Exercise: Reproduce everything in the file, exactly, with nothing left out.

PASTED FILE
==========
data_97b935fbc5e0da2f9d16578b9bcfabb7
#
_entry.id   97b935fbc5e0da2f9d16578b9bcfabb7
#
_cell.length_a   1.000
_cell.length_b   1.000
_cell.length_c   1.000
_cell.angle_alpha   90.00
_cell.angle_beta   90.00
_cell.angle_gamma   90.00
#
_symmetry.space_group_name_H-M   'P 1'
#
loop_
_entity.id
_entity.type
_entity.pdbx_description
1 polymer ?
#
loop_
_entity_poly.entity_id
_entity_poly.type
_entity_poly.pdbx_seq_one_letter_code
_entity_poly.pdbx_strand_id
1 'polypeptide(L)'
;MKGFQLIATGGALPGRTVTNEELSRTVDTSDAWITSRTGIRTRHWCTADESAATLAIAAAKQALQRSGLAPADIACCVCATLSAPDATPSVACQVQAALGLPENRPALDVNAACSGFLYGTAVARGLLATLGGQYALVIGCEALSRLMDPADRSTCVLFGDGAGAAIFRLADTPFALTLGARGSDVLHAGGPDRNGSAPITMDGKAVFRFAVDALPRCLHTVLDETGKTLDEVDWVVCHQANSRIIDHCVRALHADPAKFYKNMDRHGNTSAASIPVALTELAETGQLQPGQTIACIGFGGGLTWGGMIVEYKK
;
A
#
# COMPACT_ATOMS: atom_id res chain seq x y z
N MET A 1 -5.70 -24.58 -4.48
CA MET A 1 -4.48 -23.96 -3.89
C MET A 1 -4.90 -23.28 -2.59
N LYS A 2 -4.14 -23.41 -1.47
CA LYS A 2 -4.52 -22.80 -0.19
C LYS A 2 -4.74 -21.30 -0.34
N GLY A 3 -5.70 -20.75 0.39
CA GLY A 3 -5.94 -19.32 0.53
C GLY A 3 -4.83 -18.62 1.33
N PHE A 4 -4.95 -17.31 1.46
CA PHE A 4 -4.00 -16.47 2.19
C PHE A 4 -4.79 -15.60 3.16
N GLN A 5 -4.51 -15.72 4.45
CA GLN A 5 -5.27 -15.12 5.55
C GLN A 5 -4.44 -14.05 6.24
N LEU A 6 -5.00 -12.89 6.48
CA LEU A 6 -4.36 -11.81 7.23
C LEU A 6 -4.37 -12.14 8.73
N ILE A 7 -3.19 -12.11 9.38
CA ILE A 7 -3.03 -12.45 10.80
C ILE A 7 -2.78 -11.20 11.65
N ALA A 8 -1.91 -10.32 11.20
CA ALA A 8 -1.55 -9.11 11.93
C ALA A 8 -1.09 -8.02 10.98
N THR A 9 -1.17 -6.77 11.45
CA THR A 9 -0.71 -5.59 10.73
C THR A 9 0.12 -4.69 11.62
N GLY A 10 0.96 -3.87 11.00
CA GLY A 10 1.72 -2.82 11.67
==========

data_97b935fbc5e0da2f9d16578b9bcfabb7
#
_entry.id   97b935fbc5e0da2f9d16578b9bcfabb7
#
_cell.length_a   1.000
_cell.length_b   1.000
_cell.length_c   1.000
_cell.angle_alpha   90.00
_cell.angle_beta   90.00
_cell.angle_gamma   90.00
#
_symmetry.space_group_name_H-M   'P 1'
#
loop_
_entity.id
_entity.type
_entity.pdbx_description
1 polymer ?
#
loop_
_entity_poly.entity_id
_entity_poly.type
_entity_poly.pdbx_seq_one_letter_code
_entity_poly.pdbx_strand_id
1 'polypeptide(L)'
;MKGFQLIATGGALPGRTVTNEELSRTVDTSDAWITSRTGIRTRHWCTADESAATLAIAAAKQALQRSGLAPADIACCVCATLSAPDATPSVACQVQAALGLPENRPALDVNAACSGFLYGTAVARGLLATLGGQYALVIGCEALSRLMDPADRSTCVLFGDGAGAAIFRLADTPFALTLGARGSDVLHAGGPDRNGSAPITMDGKAVFRFAVDALPRCLHTVLDETGKTLDEVDWVVCHQANSRIIDHCVRALHADPAKFYKNMDRHGNTSAASIPVALTELAETGQLQPGQTIACIGFGGGLTWGGMIVEYKK
;
A
#
# COMPACT_ATOMS: atom_id res chain seq x y z
N MET A 1 -5.70 -24.58 -4.48
CA MET A 1 -4.48 -23.96 -3.89
C MET A 1 -4.90 -23.28 -2.59
N LYS A 2 -4.14 -23.41 -1.47
CA LYS A 2 -4.52 -22.80 -0.19
C LYS A 2 -4.74 -21.30 -0.34
N GLY A 3 -5.70 -20.75 0.39
CA GLY A 3 -5.94 -19.32 0.53
C GLY A 3 -4.83 -18.62 1.33
N PHE A 4 -4.95 -17.31 1.46
CA PHE A 4 -4.00 -16.47 2.19
C PHE A 4 -4.79 -15.60 3.16
N GLN A 5 -4.51 -15.72 4.45
CA GLN A 5 -5.27 -15.12 5.55
C GLN A 5 -4.44 -14.05 6.24
N LEU A 6 -5.00 -12.89 6.48
CA LEU A 6 -4.36 -11.81 7.23
C LEU A 6 -4.37 -12.14 8.73
N ILE A 7 -3.19 -12.11 9.38
CA ILE A 7 -3.03 -12.45 10.80
C ILE A 7 -2.78 -11.20 11.65
N ALA A 8 -1.91 -10.32 11.20
CA ALA A 8 -1.55 -9.11 11.93
C ALA A 8 -1.09 -8.02 10.98
N THR A 9 -1.17 -6.77 11.45
CA THR A 9 -0.71 -5.59 10.73
C THR A 9 0.12 -4.69 11.62
N GLY A 10 0.96 -3.87 11.00
CA GLY A 10 1.72 -2.82 11.67